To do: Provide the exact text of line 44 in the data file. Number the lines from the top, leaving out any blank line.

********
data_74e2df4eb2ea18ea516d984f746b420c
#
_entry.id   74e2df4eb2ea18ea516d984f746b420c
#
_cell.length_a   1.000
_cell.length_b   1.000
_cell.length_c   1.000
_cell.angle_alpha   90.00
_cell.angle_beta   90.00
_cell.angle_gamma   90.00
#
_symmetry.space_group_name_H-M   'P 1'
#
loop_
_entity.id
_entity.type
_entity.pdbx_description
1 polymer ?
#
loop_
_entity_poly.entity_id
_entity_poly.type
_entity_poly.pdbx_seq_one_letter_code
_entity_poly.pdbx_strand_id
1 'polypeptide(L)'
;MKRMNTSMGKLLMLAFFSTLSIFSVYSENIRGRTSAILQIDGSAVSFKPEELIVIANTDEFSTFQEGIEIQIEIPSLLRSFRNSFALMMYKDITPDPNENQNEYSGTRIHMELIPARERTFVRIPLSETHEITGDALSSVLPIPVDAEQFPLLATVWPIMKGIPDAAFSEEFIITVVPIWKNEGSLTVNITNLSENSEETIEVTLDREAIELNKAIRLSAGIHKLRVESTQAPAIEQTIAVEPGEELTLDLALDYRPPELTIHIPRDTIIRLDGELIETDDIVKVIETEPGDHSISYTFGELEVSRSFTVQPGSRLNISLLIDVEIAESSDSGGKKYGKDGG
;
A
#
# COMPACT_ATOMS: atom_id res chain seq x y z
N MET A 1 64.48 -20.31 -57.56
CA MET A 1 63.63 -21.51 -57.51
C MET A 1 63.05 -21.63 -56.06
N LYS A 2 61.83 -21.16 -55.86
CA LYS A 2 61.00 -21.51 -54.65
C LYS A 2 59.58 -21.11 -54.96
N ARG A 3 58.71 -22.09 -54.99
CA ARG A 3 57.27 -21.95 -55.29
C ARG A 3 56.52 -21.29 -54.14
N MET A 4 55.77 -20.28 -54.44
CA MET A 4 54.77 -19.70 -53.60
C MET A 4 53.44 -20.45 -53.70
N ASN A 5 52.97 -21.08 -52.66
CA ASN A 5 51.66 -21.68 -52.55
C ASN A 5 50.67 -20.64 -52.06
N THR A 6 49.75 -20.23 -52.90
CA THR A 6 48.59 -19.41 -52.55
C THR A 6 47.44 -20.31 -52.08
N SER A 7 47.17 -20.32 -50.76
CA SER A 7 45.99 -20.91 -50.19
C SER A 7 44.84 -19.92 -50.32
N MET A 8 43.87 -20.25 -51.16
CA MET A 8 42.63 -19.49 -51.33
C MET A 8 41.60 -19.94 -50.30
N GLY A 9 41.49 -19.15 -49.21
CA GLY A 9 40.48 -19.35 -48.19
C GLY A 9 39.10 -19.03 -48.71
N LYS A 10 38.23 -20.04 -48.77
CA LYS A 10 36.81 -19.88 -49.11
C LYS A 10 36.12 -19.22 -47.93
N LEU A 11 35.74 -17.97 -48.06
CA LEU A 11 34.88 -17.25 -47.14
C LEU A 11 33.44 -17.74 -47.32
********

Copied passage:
CA ASN A 5 51.66 -21.68 -52.55